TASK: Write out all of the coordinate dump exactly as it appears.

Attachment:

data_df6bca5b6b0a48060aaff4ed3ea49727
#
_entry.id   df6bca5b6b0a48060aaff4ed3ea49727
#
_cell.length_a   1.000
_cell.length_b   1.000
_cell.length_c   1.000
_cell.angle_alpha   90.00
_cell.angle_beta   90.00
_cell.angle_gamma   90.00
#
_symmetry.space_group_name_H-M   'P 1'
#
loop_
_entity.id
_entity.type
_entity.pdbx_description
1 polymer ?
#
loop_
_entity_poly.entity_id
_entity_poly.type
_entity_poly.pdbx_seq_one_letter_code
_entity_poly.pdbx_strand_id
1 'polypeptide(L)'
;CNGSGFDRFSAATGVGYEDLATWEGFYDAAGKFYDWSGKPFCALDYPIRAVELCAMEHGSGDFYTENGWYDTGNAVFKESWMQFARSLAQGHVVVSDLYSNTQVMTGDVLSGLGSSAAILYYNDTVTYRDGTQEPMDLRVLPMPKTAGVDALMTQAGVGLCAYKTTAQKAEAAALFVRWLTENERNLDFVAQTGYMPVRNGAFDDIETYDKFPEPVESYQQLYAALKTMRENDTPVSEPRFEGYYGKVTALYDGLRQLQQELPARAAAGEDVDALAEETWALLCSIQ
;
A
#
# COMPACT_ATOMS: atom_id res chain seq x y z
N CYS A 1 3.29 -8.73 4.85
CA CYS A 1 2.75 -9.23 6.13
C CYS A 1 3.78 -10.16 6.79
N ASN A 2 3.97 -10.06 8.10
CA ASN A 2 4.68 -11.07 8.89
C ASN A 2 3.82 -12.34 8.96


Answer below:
data_df6bca5b6b0a48060aaff4ed3ea49727
#
_entry.id   df6bca5b6b0a48060aaff4ed3ea49727
#
_cell.length_a   1.000
_cell.length_b   1.000
_cell.length_c   1.000
_cell.angle_alpha   90.00
_cell.angle_beta   90.00
_cell.angle_gamma   90.00
#
_symmetry.space_group_name_H-M   'P 1'
#
loop_
_entity.id
_entity.type
_entity.pdbx_description
1 polymer ?
#
loop_
_entity_poly.entity_id
_entity_poly.type
_entity_poly.pdbx_seq_one_letter_code
_entity_poly.pdbx_strand_id
1 'polypeptide(L)'
;CNGSGFDRFSAATGVGYEDLATWEGFYDAAGKFYDWSGKPFCALDYPIRAVELCAMEHGSGDFYTENGWYDTGNAVFKESWMQFARSLAQGHVVVSDLYSNTQVMTGDVLSGLGSSAAILYYNDTVTYRDGTQEPMDLRVLPMPKTAGVDALMTQAGVGLCAYKTTAQKAEAAALFVRWLTENERNLDFVAQTGYMPVRNGAFDDIETYDKFPEPVESYQQLYAALKTMRENDTPVSEPRFEGYYGKVTALYDGLRQLQQELPARAAAGEDVDALAEETWALLCSIQ
;
A
#
# COMPACT_ATOMS: atom_id res chain seq x y z
N CYS A 1 3.29 -8.73 4.85
CA CYS A 1 2.75 -9.23 6.13
C CYS A 1 3.78 -10.16 6.79
N ASN A 2 3.97 -10.06 8.10
CA ASN A 2 4.68 -11.07 8.89
C ASN A 2 3.82 -12.34 8.96